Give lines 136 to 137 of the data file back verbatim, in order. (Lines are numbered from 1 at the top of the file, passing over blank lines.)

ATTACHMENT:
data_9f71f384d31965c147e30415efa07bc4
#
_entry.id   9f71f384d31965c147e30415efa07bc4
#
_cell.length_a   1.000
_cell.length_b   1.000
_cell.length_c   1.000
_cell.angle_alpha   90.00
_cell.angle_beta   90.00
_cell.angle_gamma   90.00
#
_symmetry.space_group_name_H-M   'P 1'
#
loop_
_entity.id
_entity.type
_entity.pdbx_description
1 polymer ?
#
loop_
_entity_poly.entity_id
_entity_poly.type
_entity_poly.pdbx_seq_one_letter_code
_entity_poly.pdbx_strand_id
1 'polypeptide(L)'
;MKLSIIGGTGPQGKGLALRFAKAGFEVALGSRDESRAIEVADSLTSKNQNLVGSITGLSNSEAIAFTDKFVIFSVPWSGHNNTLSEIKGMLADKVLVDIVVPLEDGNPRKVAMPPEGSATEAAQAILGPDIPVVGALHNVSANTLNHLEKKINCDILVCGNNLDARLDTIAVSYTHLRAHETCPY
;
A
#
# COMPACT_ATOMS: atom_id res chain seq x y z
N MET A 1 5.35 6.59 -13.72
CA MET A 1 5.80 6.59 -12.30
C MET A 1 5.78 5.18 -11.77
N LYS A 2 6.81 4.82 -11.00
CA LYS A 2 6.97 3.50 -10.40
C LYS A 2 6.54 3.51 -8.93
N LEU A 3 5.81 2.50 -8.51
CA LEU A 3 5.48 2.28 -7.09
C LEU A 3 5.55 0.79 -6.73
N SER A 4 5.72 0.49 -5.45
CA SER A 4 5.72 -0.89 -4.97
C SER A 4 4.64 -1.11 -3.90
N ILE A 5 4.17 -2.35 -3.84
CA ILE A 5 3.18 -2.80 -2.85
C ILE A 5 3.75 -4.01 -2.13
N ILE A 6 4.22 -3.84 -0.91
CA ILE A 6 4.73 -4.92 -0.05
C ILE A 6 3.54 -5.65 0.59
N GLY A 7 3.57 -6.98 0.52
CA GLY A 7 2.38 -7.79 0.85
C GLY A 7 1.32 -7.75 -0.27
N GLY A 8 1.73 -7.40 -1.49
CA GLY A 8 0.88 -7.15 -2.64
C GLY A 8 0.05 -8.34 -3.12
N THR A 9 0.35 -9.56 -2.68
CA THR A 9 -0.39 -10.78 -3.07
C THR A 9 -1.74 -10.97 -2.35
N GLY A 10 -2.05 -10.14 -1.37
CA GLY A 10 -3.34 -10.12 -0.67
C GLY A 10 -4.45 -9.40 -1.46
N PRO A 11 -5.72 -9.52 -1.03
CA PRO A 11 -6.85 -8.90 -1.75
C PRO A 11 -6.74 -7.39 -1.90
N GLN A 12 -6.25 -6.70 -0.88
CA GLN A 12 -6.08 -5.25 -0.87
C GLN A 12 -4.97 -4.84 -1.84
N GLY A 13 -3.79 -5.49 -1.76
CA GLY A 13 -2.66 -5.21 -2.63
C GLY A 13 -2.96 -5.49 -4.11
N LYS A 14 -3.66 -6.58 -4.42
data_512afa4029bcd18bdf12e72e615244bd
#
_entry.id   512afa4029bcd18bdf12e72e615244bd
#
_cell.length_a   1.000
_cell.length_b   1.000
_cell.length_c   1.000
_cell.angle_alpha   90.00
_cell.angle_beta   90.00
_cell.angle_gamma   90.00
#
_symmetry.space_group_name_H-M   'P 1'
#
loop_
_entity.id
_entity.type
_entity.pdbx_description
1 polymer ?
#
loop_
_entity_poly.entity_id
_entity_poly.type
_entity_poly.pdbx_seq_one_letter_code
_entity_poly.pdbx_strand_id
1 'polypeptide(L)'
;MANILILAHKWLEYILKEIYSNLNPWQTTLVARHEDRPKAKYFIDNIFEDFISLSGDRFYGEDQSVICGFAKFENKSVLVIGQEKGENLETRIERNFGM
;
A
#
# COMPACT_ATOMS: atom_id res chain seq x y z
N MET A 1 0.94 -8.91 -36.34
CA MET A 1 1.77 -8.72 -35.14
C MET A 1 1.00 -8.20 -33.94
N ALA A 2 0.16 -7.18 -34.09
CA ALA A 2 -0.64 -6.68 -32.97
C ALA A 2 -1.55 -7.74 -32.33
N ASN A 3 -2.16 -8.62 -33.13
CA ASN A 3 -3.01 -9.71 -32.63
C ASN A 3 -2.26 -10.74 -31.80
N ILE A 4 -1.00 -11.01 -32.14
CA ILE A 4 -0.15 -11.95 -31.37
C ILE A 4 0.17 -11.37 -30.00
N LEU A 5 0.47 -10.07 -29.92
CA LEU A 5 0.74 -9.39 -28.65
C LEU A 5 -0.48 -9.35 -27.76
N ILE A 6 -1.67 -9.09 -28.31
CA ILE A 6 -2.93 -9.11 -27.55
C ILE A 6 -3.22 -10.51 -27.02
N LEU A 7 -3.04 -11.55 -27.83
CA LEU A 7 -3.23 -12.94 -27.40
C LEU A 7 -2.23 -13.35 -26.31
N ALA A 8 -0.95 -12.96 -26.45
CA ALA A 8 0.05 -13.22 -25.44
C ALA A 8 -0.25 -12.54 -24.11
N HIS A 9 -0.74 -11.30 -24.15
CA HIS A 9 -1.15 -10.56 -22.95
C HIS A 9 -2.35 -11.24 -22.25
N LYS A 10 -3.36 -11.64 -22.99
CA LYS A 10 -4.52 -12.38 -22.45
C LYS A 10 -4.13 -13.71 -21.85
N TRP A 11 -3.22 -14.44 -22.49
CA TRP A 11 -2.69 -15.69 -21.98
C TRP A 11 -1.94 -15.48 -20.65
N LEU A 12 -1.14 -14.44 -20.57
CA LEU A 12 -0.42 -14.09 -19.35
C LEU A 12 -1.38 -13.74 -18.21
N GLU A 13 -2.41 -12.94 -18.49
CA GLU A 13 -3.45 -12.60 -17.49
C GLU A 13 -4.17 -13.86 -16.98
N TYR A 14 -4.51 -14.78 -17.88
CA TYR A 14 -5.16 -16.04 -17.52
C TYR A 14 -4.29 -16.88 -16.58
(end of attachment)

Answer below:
C LEU A 12 -1.38 -13.74 -18.21
N GLU A 13 -2.41 -12.94 -18.49